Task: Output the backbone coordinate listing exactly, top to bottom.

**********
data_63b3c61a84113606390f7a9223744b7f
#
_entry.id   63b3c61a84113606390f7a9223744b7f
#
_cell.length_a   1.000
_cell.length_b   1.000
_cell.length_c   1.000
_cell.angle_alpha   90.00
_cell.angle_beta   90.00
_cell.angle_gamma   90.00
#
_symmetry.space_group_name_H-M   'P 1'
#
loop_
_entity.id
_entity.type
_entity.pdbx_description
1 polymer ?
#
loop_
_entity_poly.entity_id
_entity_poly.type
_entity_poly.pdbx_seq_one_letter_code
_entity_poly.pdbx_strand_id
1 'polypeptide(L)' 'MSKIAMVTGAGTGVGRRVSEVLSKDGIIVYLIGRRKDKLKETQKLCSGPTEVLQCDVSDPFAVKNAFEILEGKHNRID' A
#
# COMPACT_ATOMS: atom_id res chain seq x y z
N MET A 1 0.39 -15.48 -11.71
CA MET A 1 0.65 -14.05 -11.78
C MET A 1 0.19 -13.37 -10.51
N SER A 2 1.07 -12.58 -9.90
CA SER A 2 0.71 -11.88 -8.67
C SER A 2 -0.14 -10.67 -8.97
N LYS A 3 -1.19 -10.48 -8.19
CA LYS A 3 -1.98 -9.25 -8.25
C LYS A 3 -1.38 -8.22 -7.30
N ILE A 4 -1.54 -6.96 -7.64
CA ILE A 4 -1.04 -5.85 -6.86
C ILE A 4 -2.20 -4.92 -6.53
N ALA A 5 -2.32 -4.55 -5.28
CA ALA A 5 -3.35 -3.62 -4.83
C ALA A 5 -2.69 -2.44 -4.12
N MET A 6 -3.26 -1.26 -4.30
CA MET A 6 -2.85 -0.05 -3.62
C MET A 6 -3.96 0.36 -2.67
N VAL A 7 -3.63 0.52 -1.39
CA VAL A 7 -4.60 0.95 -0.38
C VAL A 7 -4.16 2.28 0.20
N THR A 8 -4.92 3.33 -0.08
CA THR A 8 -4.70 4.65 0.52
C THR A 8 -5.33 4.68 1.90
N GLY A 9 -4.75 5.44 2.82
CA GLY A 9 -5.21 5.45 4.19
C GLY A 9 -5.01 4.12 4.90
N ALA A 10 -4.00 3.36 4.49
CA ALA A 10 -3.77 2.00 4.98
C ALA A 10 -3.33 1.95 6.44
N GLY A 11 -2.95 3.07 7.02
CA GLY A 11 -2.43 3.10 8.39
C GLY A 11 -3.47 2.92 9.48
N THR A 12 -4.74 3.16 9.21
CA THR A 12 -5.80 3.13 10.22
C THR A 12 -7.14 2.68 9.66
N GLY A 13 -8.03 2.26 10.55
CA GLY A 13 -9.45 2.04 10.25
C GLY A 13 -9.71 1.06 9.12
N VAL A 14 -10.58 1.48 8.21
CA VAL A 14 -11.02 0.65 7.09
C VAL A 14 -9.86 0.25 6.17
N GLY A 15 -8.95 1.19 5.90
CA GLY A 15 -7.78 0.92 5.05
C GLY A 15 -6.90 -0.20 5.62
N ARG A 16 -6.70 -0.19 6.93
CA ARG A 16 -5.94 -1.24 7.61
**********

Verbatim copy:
data_63b3c61a84113606390f7a9223744b7f
#
_entry.id   63b3c61a84113606390f7a9223744b7f
#
_cell.length_a   1.000
_cell.length_b   1.000
_cell.length_c   1.000
_cell.angle_alpha   90.00
_cell.angle_beta   90.00
_cell.angle_gamma   90.00
#
_symmetry.space_group_name_H-M   'P 1'
#
loop_
_entity.id
_entity.type
_entity.pdbx_description
1 polymer ?
#
loop_
_entity_poly.entity_id
_entity_poly.type
_entity_poly.pdbx_seq_one_letter_code
_entity_poly.pdbx_strand_id
1 'polypeptide(L)' 'MSKIAMVTGAGTGVGRRVSEVLSKDGIIVYLIGRRKDKLKETQKLCSGPTEVLQCDVSDPFAVKNAFEILEGKHNRID' A
#
# COMPACT_ATOMS: atom_id res chain seq x y z
N MET A 1 0.39 -15.48 -11.71
CA MET A 1 0.65 -14.05 -11.78
C MET A 1 0.19 -13.37 -10.51
N SER A 2 1.07 -12.58 -9.90
CA SER A 2 0.71 -11.88 -8.67
C SER A 2 -0.14 -10.67 -8.97
N LYS A 3 -1.19 -10.48 -8.19
CA LYS A 3 -1.98 -9.25 -8.25
C LYS A 3 -1.38 -8.22 -7.30
N ILE A 4 -1.54 -6.96 -7.64
CA ILE A 4 -1.04 -5.85 -6.86
C ILE A 4 -2.20 -4.92 -6.53
N ALA A 5 -2.32 -4.55 -5.28
CA ALA A 5 -3.35 -3.62 -4.83
C ALA A 5 -2.69 -2.44 -4.12
N MET A 6 -3.26 -1.26 -4.30
CA MET A 6 -2.85 -0.05 -3.62
C MET A 6 -3.96 0.36 -2.67
N VAL A 7 -3.63 0.52 -1.39
CA VAL A 7 -4.60 0.95 -0.38
C VAL A 7 -4.16 2.28 0.20
N THR A 8 -4.92 3.33 -0.08
CA THR A 8 -4.70 4.65 0.52
C THR A 8 -5.33 4.68 1.90
N GLY A 9 -4.75 5.44 2.82
CA GLY A 9 -5.21 5.45 4.19
C GLY A 9 -5.01 4.12 4.90
N ALA A 10 -4.00 3.36 4.49
CA ALA A 10 -3.77 2.00 4.98
C ALA A 10 -3.33 1.95 6.44
N GLY A 11 -2.95 3.07 7.02
CA GLY A 11 -2.43 3.10 8.39
C GLY A 11 -3.47 2.92 9.48
N THR A 12 -4.74 3.16 9.21
CA THR A 12 -5.80 3.13 10.22
C THR A 12 -7.14 2.68 9.66
N GLY A 13 -8.03 2.26 10.55
CA GLY A 13 -9.45 2.04 10.25
C GLY A 13 -9.71 1.06 9.12
N VAL A 14 -10.58 1.48 8.21
CA VAL A 14 -11.02 0.65 7.09
C VAL A 14 -9.86 0.25 6.17
N GLY A 15 -8.95 1.19 5.90
CA GLY A 15 -7.78 0.92 5.05
C GLY A 15 -6.90 -0.20 5.62
N ARG A 16 -6.70 -0.19 6.93
CA ARG A 16 -5.94 -1.24 7.61